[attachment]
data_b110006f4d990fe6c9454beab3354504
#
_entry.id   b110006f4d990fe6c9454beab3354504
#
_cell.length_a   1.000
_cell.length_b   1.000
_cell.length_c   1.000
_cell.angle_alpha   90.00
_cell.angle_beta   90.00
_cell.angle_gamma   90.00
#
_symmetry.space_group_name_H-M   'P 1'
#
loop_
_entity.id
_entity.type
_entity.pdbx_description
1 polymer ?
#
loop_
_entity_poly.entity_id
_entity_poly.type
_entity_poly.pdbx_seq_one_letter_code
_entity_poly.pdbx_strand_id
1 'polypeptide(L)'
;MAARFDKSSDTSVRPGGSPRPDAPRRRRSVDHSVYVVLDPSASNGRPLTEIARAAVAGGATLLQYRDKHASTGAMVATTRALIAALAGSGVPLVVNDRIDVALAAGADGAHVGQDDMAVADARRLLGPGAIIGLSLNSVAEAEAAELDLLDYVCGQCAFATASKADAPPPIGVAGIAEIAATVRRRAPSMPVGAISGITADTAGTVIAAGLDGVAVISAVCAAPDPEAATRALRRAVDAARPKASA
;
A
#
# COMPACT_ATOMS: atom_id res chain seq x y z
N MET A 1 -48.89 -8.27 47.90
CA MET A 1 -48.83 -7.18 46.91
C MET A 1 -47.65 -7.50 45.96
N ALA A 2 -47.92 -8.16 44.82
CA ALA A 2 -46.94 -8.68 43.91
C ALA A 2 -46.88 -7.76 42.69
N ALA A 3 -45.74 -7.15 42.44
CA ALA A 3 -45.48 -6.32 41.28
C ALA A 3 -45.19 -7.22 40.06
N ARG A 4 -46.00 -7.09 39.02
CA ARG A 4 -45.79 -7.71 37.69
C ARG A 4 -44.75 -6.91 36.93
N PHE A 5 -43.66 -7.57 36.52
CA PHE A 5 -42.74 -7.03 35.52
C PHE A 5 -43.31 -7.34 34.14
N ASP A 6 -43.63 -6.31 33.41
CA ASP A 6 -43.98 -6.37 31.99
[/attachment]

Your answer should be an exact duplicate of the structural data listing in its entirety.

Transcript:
data_b110006f4d990fe6c9454beab3354504
#
_entry.id   b110006f4d990fe6c9454beab3354504
#
_cell.length_a   1.000
_cell.length_b   1.000
_cell.length_c   1.000
_cell.angle_alpha   90.00
_cell.angle_beta   90.00
_cell.angle_gamma   90.00
#
_symmetry.space_group_name_H-M   'P 1'
#
loop_
_entity.id
_entity.type
_entity.pdbx_description
1 polymer ?
#
loop_
_entity_poly.entity_id
_entity_poly.type
_entity_poly.pdbx_seq_one_letter_code
_entity_poly.pdbx_strand_id
1 'polypeptide(L)'
;MAARFDKSSDTSVRPGGSPRPDAPRRRRSVDHSVYVVLDPSASNGRPLTEIARAAVAGGATLLQYRDKHASTGAMVATTRALIAALAGSGVPLVVNDRIDVALAAGADGAHVGQDDMAVADARRLLGPGAIIGLSLNSVAEAEAAELDLLDYVCGQCAFATASKADAPPPIGVAGIAEIAATVRRRAPSMPVGAISGITADTAGTVIAAGLDGVAVISAVCAAPDPEAATRALRRAVDAARPKASA
;
A
#
# COMPACT_ATOMS: atom_id res chain seq x y z
N MET A 1 -48.89 -8.27 47.90
CA MET A 1 -48.83 -7.18 46.91
C MET A 1 -47.65 -7.50 45.96
N ALA A 2 -47.92 -8.16 44.82
CA ALA A 2 -46.94 -8.68 43.91
C ALA A 2 -46.88 -7.76 42.69
N ALA A 3 -45.74 -7.15 42.44
CA ALA A 3 -45.48 -6.32 41.28
C ALA A 3 -45.19 -7.22 40.06
N ARG A 4 -46.00 -7.09 39.02
CA ARG A 4 -45.79 -7.71 37.69
C ARG A 4 -44.75 -6.91 36.93
N PHE A 5 -43.66 -7.57 36.52
CA PHE A 5 -42.74 -7.03 35.52
C PHE A 5 -43.31 -7.34 34.14
N ASP A 6 -43.63 -6.31 33.41
CA ASP A 6 -43.98 -6.37 31.99